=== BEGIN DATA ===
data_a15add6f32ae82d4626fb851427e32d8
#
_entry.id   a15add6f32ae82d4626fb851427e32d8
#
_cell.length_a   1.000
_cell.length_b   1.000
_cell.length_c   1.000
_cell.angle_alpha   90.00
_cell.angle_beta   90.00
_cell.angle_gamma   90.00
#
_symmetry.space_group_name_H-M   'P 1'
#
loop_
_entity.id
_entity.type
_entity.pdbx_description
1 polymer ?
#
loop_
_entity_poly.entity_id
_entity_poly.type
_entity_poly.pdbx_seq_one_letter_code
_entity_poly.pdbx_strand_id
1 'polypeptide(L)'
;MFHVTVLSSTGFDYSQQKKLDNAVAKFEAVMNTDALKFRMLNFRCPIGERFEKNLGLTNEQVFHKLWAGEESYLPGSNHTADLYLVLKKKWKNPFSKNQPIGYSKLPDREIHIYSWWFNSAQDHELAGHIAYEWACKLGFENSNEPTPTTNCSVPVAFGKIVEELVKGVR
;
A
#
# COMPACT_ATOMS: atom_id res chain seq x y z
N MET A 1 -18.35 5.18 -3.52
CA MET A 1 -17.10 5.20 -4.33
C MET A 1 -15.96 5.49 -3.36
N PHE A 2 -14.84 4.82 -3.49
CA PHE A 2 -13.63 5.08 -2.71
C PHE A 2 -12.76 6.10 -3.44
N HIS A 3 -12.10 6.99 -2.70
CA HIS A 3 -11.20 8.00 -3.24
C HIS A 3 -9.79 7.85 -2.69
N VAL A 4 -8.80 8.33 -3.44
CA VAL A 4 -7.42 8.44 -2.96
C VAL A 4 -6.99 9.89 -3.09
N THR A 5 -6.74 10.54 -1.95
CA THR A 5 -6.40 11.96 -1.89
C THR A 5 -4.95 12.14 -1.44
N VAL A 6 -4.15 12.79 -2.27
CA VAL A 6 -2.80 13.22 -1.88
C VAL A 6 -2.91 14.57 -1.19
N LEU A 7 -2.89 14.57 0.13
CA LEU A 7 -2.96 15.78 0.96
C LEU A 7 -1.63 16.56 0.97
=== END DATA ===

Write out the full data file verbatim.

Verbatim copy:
data_a15add6f32ae82d4626fb851427e32d8
#
_entry.id   a15add6f32ae82d4626fb851427e32d8
#
_cell.length_a   1.000
_cell.length_b   1.000
_cell.length_c   1.000
_cell.angle_alpha   90.00
_cell.angle_beta   90.00
_cell.angle_gamma   90.00
#
_symmetry.space_group_name_H-M   'P 1'
#
loop_
_entity.id
_entity.type
_entity.pdbx_description
1 polymer ?
#
loop_
_entity_poly.entity_id
_entity_poly.type
_entity_poly.pdbx_seq_one_letter_code
_entity_poly.pdbx_strand_id
1 'polypeptide(L)'
;MFHVTVLSSTGFDYSQQKKLDNAVAKFEAVMNTDALKFRMLNFRCPIGERFEKNLGLTNEQVFHKLWAGEESYLPGSNHTADLYLVLKKKWKNPFSKNQPIGYSKLPDREIHIYSWWFNSAQDHELAGHIAYEWACKLGFENSNEPTPTTNCSVPVAFGKIVEELVKGVR
;
A
#
# COMPACT_ATOMS: atom_id res chain seq x y z
N MET A 1 -18.35 5.18 -3.52
CA MET A 1 -17.10 5.20 -4.33
C MET A 1 -15.96 5.49 -3.36
N PHE A 2 -14.84 4.82 -3.49
CA PHE A 2 -13.63 5.08 -2.71
C PHE A 2 -12.76 6.10 -3.44
N HIS A 3 -12.10 6.99 -2.70
CA HIS A 3 -11.20 8.00 -3.24
C HIS A 3 -9.79 7.85 -2.69
N VAL A 4 -8.80 8.33 -3.44
CA VAL A 4 -7.42 8.44 -2.96
C VAL A 4 -6.99 9.89 -3.09
N THR A 5 -6.74 10.54 -1.95
CA THR A 5 -6.40 11.96 -1.89
C THR A 5 -4.95 12.14 -1.44
N VAL A 6 -4.15 12.79 -2.27
CA VAL A 6 -2.80 13.22 -1.88
C VAL A 6 -2.91 14.57 -1.19
N LEU A 7 -2.89 14.57 0.13
CA LEU A 7 -2.96 15.78 0.96
C LEU A 7 -1.63 16.56 0.97